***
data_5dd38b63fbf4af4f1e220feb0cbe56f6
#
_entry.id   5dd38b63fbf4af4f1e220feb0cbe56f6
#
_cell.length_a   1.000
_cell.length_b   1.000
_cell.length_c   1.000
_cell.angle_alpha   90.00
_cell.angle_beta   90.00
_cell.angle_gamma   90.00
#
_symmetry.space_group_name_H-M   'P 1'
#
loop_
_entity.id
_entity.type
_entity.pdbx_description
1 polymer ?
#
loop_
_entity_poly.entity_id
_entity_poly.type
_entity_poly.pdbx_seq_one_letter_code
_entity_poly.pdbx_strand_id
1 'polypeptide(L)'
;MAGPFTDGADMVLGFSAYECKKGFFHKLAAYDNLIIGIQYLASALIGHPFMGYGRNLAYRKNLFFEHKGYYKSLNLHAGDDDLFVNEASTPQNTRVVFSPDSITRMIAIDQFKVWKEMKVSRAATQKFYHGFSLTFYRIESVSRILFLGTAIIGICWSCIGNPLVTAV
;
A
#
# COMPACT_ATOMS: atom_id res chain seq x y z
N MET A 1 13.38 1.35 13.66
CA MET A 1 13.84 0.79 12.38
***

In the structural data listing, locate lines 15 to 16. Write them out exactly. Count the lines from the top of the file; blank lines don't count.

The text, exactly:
_entity.id
_entity.type